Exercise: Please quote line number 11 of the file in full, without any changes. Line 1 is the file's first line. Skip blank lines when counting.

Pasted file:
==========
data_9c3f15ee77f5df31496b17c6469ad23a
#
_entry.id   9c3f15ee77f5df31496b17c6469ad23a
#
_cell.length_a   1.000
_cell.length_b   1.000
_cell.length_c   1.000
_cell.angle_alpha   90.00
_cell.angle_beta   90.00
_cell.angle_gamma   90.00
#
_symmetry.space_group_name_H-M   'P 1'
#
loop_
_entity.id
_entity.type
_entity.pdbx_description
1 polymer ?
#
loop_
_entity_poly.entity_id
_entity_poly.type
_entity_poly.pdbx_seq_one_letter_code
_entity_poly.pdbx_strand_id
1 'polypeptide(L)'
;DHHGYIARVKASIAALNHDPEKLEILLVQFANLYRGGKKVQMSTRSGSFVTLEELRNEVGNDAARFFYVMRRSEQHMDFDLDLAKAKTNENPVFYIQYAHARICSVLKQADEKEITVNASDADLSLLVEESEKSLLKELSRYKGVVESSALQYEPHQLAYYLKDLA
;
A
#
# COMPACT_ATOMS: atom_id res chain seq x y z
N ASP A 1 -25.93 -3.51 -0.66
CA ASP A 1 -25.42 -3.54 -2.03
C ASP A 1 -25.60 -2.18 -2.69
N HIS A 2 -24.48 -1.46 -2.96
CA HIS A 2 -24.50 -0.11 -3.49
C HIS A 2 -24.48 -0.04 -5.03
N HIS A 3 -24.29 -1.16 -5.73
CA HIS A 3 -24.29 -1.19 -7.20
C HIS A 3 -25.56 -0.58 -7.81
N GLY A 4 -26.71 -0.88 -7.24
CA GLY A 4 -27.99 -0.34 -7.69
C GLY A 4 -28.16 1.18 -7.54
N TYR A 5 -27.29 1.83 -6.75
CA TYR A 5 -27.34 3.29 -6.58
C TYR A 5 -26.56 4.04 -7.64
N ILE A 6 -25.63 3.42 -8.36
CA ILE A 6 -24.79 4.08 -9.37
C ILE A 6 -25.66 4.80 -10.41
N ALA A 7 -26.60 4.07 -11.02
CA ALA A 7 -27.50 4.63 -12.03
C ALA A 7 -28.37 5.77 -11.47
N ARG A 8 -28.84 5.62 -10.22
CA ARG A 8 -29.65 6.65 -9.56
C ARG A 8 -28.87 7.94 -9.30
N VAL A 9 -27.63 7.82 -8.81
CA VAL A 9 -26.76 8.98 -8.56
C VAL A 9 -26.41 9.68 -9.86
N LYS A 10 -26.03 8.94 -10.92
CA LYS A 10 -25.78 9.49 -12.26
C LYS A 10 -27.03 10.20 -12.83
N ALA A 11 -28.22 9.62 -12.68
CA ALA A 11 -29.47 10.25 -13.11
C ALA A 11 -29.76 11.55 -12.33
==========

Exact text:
#